But the key is to take action at the outset. When that first twinge of pain appears, it can often by treated by first aid measures and an ergonomic evaluation. Waiting until the pain is unbearable can lead to surgery, disability or similar drastic measures. As CS Safety Coordinator John Hutchings says, it's far more preferable to have employees go to Health Services to address the problem in the early stages than have Health Services have to intervene once the employee is in severe pain.
In addition to your supervisor, other resources are:
- CS Safety Coordinator John Hutchings ( JEHutchings@lbl.gov )
- EH&S Liaison Betsy MacGowan ( EEMacGowan@lbl.gov )
- Ergonomic equipment display center: Bldg. 75B, room 1108. Open Monday through Friday, 8 a.m. to 5 p.m.
DOE Seeks Proposals for Expanded Large-Scale Scientific Computing
DOE's Office of Science is seeking new proposals to support innovative, large-scale computational science projects under the Innovative and Novel Computational Impact on Theory and Experiment (INCITE) program. Successful proposals will be given the use of substantial computer time and data storage on supercomputers at NERSC and Oak Ridge , Argonne and Pacific Northwest national labs.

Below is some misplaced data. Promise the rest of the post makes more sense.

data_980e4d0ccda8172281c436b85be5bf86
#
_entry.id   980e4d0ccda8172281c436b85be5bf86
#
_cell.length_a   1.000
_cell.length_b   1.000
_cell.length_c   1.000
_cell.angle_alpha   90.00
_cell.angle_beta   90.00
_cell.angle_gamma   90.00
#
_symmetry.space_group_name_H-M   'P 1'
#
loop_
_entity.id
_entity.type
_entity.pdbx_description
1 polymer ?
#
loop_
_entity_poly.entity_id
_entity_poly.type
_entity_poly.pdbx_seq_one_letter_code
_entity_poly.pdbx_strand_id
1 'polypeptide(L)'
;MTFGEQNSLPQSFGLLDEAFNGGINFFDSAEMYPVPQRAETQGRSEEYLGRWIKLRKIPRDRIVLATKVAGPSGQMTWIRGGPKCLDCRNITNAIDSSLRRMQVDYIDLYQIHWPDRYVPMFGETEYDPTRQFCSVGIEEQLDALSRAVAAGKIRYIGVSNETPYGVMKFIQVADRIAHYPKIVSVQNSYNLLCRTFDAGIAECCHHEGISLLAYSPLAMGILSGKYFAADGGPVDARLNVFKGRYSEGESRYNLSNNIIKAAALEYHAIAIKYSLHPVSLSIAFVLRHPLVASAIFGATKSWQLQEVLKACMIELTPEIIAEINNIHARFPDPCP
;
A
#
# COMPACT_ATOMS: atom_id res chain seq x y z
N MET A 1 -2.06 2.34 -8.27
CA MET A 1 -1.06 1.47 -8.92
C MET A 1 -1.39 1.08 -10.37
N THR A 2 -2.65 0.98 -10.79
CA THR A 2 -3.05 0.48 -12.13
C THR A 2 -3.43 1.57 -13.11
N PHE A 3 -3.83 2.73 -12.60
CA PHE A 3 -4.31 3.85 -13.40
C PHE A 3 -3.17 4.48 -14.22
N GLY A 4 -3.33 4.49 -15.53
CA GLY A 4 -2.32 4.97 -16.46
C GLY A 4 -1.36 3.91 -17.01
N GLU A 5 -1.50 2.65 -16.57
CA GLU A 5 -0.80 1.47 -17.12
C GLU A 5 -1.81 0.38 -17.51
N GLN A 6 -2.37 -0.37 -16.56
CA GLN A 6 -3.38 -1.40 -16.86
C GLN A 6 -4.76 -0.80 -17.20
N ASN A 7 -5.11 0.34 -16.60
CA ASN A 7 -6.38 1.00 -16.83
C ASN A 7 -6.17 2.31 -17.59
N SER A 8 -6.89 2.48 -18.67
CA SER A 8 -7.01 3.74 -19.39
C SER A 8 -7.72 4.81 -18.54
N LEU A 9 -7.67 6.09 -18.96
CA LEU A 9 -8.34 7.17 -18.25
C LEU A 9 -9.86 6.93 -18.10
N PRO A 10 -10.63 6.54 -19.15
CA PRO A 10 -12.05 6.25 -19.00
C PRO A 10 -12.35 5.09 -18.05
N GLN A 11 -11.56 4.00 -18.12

Since launching INCITE in 2003, both the number of proposals and the amount of computing time requested indicate that high-performance computing resources, such as those at our national labs, are in high demand, Energy Secretary Samuel Bodman said. This unique program opens up the world of high-performance computing to a broader research community. So far, INCITE has enabled scientists to make significant progress in such key research areas as combustion, astrophysics, protein structure, chemistry and engineering.
Each year, INCITE seeks computationally intensive, large-scale research projects. The program encourages proposals from universities, other research institutions and industry. The Office of Science expects to make a small number of large awards. In 2005, 15 projects were awarded a total of 18 million processor-hours from the 43 proposals submitted, which requested a total of 95 million process-hours of computing time.